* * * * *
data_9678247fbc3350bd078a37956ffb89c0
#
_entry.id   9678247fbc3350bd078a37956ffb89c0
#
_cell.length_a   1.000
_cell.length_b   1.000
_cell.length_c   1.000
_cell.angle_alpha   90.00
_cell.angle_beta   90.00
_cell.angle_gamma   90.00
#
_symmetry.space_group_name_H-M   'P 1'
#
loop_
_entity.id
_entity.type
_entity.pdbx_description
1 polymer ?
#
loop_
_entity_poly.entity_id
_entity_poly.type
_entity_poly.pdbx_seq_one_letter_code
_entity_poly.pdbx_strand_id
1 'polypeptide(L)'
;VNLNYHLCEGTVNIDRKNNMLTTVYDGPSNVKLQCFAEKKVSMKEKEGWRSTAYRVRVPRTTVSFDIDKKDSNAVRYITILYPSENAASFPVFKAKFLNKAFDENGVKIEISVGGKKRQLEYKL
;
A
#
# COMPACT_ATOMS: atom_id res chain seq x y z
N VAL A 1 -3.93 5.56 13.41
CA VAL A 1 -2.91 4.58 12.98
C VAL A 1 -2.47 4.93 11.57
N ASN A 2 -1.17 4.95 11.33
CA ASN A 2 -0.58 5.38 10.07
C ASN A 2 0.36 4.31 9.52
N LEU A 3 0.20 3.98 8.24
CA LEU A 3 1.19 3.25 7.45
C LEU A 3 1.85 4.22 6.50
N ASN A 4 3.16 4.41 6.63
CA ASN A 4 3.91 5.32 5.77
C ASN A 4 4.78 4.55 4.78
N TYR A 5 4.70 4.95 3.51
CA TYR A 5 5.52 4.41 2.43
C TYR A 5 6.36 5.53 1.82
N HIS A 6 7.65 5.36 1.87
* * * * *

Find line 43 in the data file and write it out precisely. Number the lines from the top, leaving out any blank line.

N TYR A 5 4.70 4.95 3.51